Warfare Center's New System Makes Big Impact for Missile Defense Tests

Naval Surface Warfare Center Corona's new mini-KU satellite communication system aboard USS Lake Erie (CG 70) cut data transfer time by more than 95 percent June 27, during the successful test of the nation's first live-fire, medium-range ballistic missile intercept over the Pacific Ocean using the Navy's Aegis Ballistic Missile Defense (ABMD) System.

The successful intercept marks a critical milestone for the second phase of the President's Phased Adaptive Approach for missile defense of Europe, consisting of the standard missile SM-3 1B interceptor employed in an Aegis ashore system in Romania in 2015.

"Our new mini-KU link that's now operational on Lake Erie is a major accomplishment for the Navy's assessment team," said NSWC Corona Commanding Officer Cmdr. Eric Ver Hage. "Mini-KU will be a key capability as we move forward since its faster throughput enables our warfare center and industry analysts to provide faster feedback to shorten the testing cycle even further."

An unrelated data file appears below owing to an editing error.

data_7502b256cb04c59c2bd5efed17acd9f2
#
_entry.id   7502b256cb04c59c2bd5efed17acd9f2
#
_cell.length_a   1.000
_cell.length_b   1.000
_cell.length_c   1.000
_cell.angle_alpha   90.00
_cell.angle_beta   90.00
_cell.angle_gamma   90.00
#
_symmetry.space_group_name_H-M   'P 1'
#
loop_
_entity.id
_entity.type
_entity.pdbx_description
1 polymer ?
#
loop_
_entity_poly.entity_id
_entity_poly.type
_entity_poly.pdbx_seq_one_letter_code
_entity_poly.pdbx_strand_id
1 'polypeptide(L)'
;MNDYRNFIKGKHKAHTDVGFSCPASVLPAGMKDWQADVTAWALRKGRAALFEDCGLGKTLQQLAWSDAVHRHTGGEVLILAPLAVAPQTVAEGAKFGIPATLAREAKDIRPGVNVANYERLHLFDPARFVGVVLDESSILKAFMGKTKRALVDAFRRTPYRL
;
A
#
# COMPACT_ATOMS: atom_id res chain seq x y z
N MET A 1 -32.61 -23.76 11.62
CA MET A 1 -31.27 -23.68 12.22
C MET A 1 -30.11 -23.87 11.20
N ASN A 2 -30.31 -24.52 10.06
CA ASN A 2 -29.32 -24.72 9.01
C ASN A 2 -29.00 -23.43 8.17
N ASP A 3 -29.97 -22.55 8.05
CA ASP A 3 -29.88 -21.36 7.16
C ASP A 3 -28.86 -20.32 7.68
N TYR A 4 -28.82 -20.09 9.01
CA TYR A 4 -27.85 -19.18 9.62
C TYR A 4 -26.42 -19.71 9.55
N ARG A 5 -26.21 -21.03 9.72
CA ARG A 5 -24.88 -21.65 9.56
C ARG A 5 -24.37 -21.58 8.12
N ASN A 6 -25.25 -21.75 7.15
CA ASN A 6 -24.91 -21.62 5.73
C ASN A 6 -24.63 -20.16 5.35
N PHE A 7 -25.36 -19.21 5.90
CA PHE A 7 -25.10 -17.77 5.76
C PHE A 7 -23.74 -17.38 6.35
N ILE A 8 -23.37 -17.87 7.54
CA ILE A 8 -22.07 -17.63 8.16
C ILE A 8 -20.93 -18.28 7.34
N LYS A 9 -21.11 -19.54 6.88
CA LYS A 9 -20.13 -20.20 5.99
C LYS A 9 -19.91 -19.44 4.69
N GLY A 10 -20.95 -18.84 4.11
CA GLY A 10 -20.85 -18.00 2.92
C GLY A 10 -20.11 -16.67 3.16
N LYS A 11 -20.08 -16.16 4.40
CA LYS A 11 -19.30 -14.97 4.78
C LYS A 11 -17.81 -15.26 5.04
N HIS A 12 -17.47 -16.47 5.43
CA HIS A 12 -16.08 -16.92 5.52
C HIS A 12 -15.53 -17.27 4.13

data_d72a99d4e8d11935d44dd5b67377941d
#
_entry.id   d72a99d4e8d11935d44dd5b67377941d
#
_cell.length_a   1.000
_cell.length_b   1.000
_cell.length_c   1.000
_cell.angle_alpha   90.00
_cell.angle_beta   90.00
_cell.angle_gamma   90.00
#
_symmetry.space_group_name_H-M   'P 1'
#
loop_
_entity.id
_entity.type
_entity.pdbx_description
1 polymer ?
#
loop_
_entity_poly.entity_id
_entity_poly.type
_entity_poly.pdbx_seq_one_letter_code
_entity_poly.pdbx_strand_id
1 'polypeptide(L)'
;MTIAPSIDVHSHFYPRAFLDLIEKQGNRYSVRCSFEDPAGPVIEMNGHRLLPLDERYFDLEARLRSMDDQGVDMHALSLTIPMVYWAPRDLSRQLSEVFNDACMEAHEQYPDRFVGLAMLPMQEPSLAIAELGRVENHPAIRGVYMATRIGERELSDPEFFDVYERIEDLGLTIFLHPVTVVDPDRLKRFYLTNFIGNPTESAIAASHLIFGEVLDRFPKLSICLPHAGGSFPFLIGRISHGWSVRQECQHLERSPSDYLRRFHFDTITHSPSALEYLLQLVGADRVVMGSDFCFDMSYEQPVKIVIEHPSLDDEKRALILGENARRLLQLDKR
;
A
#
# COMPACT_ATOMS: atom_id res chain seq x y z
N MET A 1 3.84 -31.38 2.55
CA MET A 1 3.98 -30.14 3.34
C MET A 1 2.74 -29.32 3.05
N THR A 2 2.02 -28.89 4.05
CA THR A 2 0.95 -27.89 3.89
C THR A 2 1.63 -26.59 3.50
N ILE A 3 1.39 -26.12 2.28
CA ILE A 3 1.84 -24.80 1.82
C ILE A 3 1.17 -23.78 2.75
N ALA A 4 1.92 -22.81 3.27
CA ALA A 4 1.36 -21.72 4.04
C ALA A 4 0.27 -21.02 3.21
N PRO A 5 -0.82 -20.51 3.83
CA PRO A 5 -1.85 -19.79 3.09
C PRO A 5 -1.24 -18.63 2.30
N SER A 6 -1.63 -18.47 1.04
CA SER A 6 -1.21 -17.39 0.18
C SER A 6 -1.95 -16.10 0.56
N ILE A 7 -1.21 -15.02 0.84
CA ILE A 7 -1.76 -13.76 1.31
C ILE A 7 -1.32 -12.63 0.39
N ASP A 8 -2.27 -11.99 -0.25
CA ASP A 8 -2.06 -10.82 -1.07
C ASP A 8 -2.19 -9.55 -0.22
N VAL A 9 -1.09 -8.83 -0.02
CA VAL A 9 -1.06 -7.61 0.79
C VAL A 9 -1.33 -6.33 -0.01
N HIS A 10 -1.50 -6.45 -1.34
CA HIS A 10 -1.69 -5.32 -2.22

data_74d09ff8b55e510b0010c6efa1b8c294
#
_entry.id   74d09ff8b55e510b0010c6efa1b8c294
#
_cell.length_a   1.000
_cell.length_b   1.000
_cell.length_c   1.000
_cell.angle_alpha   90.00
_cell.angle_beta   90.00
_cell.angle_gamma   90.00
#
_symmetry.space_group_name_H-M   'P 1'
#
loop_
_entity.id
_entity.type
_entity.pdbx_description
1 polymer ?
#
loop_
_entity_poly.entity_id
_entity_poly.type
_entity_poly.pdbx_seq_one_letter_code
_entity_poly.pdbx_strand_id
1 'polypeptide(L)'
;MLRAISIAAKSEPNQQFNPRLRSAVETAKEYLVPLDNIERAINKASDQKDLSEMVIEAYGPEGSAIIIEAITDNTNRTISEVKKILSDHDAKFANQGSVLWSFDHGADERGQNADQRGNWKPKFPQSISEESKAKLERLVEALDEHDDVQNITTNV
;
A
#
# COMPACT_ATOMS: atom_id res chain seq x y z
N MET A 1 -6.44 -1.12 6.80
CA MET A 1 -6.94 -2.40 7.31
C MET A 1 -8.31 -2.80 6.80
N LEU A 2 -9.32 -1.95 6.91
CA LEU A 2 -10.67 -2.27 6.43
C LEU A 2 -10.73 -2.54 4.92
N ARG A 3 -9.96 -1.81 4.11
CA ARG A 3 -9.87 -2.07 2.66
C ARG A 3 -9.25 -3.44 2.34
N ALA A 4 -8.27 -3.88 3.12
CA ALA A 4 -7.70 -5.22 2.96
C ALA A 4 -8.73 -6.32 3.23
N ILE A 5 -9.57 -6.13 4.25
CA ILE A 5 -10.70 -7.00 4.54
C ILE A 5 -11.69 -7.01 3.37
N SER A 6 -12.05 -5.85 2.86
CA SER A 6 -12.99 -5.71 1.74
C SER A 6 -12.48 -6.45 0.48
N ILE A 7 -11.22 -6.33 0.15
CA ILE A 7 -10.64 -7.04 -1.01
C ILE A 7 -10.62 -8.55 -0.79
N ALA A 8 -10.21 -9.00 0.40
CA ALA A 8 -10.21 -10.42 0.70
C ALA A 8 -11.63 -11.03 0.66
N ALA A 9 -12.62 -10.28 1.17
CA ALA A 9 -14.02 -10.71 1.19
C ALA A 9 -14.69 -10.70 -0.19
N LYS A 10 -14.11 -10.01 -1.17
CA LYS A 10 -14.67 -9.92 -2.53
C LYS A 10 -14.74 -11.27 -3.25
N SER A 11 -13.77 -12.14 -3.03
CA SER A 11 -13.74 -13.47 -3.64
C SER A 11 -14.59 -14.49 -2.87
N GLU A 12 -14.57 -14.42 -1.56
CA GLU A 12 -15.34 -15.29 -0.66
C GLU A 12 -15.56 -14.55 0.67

Ver Hage added the new antenna provides more bandwidth to support the new ABMD 4.0.1 weapon system installed aboard ships, and that this version's small form-factor and high portability enable it to be lifted and installed without the need for a crane.

This flight test comes on the heels of last month's historic intercept of a short-range ballistic missile target which successfully used a number of new capabilities for the first time - the second-generation ABMD 4.0.1, the new Standard Missile-3 Block 1B (SM-3 1B) interceptor, the new shipboard mini-KU antenna and another new ground station KU-band antenna which Corona installed at its command last fall to give the Navy increased data link capability.

Source: US Navy
Date: Jun 29, 2012